Structure and Function of the ATP-Fueled ClpXP Protein-Degradation Machine

Robert T. Sauer, Ph.D.
Massachusetts Institute of Technology, USA

Bob Sauer grew up in the Hudson-River valley in New York State (U.S.A.), interested in physics and how "things" work. He attended Amherst College, graduating with a degree in biophysics (B.A., 1972), and also worked for several years as research technician at Massachusetts General Hospital in Boston, where he worked on polypeptide hormones and learned protein biochemistry. He attended graduate school at Harvard University (Ph.D., 1979), where his thesis research focused on the molecular mechanisms by which the modular structure of phage λ repressor allow it to act as a regulator of gene expression. He joined the MIT faculty in 1978 and has been there ever since. Over the years, his lab has worked on protein-DNA interactions, how proteins fold and unfold, and how ATP-dependent molecular machines destroy proteins and resculpt the cellular proteome. His honors include election to the United States National Academy of Sciences (1996), the Hans Neurath Award (2008), and the Stein and Moore Award (2013). Graduate students and postdocs trained in the Sauer lab have gone on to positions at Princeton University, University of Pennsylvania, University of Massachusetts Medical School (2), University of California Los Angeles, Purdue University, Rutgers University, Vanderbilt University Medical Center, University of Maryland, University of Mississippi, Texas A&M University, University of California Berkeley (2), University of California San Francisco, Columbia University, Pennsylvania State University (2), Tel Aviv University, Johns Hopkins University, William Patterson University, University of Arizona, University of Toronto, State University of New York at Stony Brook (2), Durham University, University of California Santa Barbara, University of Central Florida, Johns Hopkins University School of Medicine, Ben-Gurion University of the Negev, and Seoul National University.

Organizer & Chair : Seokhee Kim, Ph.D.(Department of Chemistry, Seoul National University, Korea)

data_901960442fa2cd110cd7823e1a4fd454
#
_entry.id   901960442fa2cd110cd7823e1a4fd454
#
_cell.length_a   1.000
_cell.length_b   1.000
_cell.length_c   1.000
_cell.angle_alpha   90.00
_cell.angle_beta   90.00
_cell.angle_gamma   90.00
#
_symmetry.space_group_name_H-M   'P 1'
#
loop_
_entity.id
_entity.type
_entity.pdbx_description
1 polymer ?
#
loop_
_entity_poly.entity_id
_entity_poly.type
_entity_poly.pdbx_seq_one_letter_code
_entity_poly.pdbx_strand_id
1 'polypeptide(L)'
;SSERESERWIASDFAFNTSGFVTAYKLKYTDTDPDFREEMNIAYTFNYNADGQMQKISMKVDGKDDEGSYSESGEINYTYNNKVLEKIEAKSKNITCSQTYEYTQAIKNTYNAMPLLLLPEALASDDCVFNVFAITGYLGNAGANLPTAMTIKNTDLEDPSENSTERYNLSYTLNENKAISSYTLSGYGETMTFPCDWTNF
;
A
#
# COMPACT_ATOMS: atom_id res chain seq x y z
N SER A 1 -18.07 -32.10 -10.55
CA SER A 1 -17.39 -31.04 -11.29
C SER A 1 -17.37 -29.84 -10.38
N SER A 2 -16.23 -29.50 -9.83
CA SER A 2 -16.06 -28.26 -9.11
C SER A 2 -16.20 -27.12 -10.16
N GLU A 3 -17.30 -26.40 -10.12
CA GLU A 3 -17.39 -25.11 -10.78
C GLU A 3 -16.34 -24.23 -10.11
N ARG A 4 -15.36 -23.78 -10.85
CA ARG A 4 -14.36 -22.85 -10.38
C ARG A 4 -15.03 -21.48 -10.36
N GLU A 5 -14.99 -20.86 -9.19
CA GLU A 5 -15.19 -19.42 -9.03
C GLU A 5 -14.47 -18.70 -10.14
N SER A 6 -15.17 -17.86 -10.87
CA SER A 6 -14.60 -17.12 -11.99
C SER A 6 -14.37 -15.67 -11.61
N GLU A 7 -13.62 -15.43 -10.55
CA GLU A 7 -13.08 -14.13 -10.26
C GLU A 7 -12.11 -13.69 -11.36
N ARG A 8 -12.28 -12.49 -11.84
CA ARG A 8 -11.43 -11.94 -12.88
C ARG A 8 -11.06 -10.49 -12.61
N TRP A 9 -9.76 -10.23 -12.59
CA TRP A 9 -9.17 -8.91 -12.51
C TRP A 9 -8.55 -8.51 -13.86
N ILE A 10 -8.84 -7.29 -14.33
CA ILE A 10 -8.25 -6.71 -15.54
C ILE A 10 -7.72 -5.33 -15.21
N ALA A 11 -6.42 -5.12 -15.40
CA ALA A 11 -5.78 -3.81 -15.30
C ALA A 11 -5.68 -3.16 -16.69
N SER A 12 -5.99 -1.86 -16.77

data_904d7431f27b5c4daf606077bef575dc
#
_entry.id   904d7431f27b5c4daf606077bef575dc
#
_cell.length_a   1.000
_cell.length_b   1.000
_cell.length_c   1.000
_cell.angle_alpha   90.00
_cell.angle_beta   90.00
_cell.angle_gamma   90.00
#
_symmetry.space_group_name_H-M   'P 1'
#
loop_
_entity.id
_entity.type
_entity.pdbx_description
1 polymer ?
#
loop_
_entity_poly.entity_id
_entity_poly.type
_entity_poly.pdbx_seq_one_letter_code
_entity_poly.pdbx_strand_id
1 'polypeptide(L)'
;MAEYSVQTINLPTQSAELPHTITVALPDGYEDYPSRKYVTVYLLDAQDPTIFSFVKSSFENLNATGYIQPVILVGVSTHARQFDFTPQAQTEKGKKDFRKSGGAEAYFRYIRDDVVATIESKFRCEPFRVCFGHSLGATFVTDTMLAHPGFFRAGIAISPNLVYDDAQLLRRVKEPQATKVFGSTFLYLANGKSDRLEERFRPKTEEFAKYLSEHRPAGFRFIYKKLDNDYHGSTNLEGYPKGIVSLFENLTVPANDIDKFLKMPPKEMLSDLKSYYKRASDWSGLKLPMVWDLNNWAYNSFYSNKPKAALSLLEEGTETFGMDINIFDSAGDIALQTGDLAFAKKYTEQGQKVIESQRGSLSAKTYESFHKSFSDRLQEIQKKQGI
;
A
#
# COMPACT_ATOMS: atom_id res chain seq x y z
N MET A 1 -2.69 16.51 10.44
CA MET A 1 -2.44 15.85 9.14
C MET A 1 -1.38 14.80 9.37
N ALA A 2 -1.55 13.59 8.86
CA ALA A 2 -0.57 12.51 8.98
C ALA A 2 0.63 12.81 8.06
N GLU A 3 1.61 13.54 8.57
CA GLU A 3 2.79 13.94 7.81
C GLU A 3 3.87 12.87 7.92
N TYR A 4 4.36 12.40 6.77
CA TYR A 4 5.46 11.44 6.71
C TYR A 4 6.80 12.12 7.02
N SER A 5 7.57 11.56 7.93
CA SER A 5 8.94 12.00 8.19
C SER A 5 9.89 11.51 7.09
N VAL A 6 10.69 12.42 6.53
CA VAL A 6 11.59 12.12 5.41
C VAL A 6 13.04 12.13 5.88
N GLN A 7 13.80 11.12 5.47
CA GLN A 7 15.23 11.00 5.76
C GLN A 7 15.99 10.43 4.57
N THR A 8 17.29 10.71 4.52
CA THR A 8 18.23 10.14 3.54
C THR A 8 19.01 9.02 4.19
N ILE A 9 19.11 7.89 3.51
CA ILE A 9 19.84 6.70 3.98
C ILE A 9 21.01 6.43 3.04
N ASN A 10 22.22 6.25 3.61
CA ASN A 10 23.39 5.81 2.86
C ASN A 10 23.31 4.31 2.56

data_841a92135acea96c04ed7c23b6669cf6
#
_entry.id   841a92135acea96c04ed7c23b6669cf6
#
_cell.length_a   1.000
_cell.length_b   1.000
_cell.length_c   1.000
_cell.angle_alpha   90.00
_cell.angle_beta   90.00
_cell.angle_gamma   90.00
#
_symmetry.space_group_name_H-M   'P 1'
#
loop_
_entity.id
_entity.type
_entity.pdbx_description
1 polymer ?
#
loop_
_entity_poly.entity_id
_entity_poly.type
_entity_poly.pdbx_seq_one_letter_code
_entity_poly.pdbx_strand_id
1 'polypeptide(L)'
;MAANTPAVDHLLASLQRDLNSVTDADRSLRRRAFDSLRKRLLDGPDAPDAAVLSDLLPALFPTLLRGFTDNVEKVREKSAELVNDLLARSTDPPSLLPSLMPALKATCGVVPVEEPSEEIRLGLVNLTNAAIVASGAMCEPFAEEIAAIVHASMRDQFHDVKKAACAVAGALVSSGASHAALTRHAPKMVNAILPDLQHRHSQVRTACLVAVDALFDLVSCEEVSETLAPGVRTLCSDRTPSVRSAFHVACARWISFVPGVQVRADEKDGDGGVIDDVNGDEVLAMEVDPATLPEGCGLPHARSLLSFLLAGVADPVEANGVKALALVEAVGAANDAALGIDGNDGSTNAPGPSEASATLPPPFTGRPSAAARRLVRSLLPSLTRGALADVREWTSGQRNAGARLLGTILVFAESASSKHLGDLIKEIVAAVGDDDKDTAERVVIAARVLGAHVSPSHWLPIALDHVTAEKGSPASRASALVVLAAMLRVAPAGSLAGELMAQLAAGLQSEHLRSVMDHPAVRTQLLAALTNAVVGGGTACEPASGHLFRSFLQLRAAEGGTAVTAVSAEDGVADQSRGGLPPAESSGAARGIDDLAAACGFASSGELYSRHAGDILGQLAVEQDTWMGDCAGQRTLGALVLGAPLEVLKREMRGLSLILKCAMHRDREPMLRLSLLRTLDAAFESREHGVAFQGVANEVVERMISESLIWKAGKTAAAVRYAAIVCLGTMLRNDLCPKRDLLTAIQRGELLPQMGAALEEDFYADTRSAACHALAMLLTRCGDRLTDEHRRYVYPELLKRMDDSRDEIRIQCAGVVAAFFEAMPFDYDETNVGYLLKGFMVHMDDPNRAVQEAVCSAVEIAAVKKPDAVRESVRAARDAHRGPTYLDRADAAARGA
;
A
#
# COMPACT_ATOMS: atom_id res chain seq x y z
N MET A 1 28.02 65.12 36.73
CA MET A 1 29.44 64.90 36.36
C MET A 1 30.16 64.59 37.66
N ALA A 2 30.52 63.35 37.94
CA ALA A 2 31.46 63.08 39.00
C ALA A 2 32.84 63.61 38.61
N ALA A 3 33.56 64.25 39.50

Plenary Lecture Ⅳ September 14 (Thu), 11:30-12:20, Rm. 401

Douglas E. Soltis, Ph.D.

Gene Regulatory Analysis of Neural Crest Development

Marianne E. Bronner, Ph.D.
California Institute of Technology, USA

Dr. Marianne Bronner is a developmental biologist with a long-standing interest in specification, migration and differentiation of neural crest stem cells. Using a pan-vertebrate approach, her lab has been systematically studying the gene regulatory network responsible for neural crest formation and evolutionary origin. She received her Sc.B. in Biophysics from Brown University and then a PhD in Biophysics from Johns Hopkins University. She assumed her first faculty position at the University of California, Irvine, before moving to Caltech in 1996. Dr. Bronner received the Conklin Medal from The Society for Developmental Biology in 2013, the Women in Cell Biology Senior Award from the American Society for Cell Biology in 2012, as well as several teaching awards from her institution. She was elected to American Academy of Arts and Sciences in 2009 and the National Academy of Sciences in 2015.

Dr. Bronner is employed by the California Institute of Technology and receives research funding from the National Institutes of Health. She is on the board of the International Society for Stem Cell Research, and member of several other societies (e.g. Society for Developmental Biology, the American Society for Cell Biology, Society for Neuroscience, International Society for Differentiation). She is a Senior Editor for eLife, Editor-in-Chief of Developmental Biology and serves actively as monitoring editor of Journal of Cell Biology, Molecular Biology of the Cell, PLoS Biology and PNAS. She is presently on the boards of the Sontag Foundation and Curci Foundation as well as the Conference Evaluation Committee of the Gordon Research Conferences.

Organizer & Chair : Yun Kee, Ph.D. (Division of Biomedical Convergence, Kangwon National University, Korea)